Friday, 21 March 2014


I don't know if Eric Hobsbawn ever did some bouldering, I seriously doubt so, though. What I'm sure is that, had he bouldered around here, he'd have written a book entitled "The Short Amiata Bouldering Season". 
For another year the bouldering season, for me, has lasted as much as two days. Two days of good conditions, with a clear sky, Sun and some breeze. Sticky rock. Psyche. Biceps. 
Amiata bouldering is a land of extremes: it's not uncommon to go and try the higher sectors only to find them freezing cold and damp, or dumped with snow, then to check the lower sectors and discover Summer is here. The cold sectors do not get any Sun at all, but they get the Northern icy winds; the warm sectors are in full Sun and get the Southern warm and humid winds.  So basically every different sector has a window of good conditions that is really short.
It took me just 21 years of climbing to understand that in Amiata you either freeze or boil. A good old friend of mine, an American girl named Josie, who I climbed with for a winter while she was here studying, nicknamed me "The Lord of Cold"... If you still read here, Josie, I'm sorry I took you climbing with glacial temps and made you belay me for hours for my route project. The friction was amazing that day, though. 
In one of these days I managed to make some good links on the super low start of my project from a couple of years ago, and did a cool variation. 
Rock climbing is quite fun, I have to say. 
Training wise - let's get to the important things - I had a brief stop due to a small finger injury that luckily passed in a couple of weeks: while doing a dynamic move I smashed my right middle finger in a hold that was in the way. Result, a slight sprain, swelling, pain, and panic. Also, a couple of weeks before I had strained my left hamstring insertion to the pelvis, while training PE on the feet on campusing, with the small foothold and 6 kg on. 
This has also almost healed, but I had to cut the sprints off for a while. 
I'll save them for the late Spring and Summer, when I'll be allowed to sprint barechested in my neighborhood. 
Now normal service is more or less resumed, with good results, especially on the board. I did good on some projects, and repeated an old one that I had only climbed twice in more than two years (still a long way from Malc's twice in five years on his project; also in terms of difficulty: Malc would flash my project in flip flops and my motorbike tied to his back). 
I did not improve my PE, neither on the feet on campusing nor on the circuit test, but I did not lose anything. Not having trained it properly in a lot of time I am happy about that. 
I have to admit that I'm also happy about the short Amiata bouldering season; I have lots of work to do, so going climbing for a full day leaves me feeling guilty. It's not often possible to go for just two or three hours, because after all it's almost a three hours driving there and back, so it's expensive and tiring. Not going climbing on rock except in special occasions (when I really want to put on my Hornets or Team or Dragon, that I don't use on plastic), gives me some peace of mind because in the weekends I have enough time to rest, work and train at home.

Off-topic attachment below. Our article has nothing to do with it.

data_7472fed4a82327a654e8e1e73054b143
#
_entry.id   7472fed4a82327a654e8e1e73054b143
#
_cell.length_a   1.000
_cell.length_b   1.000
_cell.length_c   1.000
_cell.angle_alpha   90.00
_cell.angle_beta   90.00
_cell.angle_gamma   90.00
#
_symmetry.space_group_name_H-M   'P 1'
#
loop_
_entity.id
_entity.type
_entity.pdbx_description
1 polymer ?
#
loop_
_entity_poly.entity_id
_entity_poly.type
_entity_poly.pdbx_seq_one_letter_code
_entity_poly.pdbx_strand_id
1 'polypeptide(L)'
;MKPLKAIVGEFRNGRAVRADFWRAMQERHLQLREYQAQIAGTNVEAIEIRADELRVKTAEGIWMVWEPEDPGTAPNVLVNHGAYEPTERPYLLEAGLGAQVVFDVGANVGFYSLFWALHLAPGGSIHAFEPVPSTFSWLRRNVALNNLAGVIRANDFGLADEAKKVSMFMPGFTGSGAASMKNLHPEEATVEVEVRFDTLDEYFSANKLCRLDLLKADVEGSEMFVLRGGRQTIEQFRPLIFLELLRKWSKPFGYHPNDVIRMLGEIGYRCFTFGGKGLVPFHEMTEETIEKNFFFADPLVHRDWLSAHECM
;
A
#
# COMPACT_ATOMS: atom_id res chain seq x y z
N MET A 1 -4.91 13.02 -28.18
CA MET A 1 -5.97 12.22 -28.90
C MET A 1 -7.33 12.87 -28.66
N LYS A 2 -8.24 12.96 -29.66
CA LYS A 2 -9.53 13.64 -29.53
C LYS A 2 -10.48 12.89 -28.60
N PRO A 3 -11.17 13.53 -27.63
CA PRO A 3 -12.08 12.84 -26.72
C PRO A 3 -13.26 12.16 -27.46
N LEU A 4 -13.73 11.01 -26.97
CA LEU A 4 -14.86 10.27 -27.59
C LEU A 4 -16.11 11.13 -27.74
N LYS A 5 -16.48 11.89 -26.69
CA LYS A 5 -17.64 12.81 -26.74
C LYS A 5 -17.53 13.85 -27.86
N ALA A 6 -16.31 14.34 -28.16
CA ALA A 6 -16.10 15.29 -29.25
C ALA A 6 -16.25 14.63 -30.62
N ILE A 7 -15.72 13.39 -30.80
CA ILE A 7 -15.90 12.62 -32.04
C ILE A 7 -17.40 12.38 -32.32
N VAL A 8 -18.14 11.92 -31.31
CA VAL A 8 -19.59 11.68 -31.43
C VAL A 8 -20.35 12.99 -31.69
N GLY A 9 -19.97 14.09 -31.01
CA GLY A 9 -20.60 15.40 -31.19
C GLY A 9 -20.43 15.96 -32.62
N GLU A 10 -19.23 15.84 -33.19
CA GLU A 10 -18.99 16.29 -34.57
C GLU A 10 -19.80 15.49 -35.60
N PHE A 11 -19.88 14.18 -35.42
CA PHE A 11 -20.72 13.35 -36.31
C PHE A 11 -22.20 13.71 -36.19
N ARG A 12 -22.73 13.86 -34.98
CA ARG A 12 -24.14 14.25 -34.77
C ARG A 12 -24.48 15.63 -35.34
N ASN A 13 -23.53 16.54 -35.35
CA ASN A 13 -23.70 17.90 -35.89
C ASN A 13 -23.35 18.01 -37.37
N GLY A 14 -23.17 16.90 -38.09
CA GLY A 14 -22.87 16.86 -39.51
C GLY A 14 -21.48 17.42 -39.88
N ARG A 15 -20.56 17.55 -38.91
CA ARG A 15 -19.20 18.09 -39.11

Up here is a project whose first part I climbed last week, with great joy. The following moves mark the start of the hard bit. I tend to think that I'll never do it, but as soon as I keep trying I may as well have a chance. 
And down here there are other training videos: another project, in which again the hard part starts where I fall (latching the purple with left hand and then matching: a move that I did in isolation once in two years...); and some power endurance training on one of my two test problems, using just one foot with 6 kg on. Brutal. Using only one foot means that every foot placement involves cutting loose: this works your abs very hard, plus all the body placements change. Very fun. 



One last note to self: when still not fully recovered from a middle finger strain, it's not advisable to do middle finger mono one arm dead hangs. Strangely it hadn't occurred to me that feeling very strong on two armed hangs isn't enough: when passing to one armed hangs the load kind of... doubles. 

Monday, 24 February 2014


Since the last entry, not much has changed climbing wise, except the fact that I have even less time now, having started accepting work - mainly teaching - also during weekends. 
I do this because despite working full time every day, still I can't have enough to pay the bills. Not that teaching weekends will give me enough, but I have to get a little bit from whatever is possible. My work at the law firm is done gratis et amore, because this is how it works in Italy: you have to practice with a lawyer for one year and half, and this is compulsory, you work for him or her, you go in Court, you write papers, contracts and acts, you study the cases, and you don't get a single Euro for it. Nada. Zero. Niente. 
So, this leaves me with two other jobs: teaching and translating. 
Teaching is poor at the moment, winter means less students and this means working weekends to get some money; translating is kind of right, I'm currently doing a new book, for which I'll be paid probably in 2015.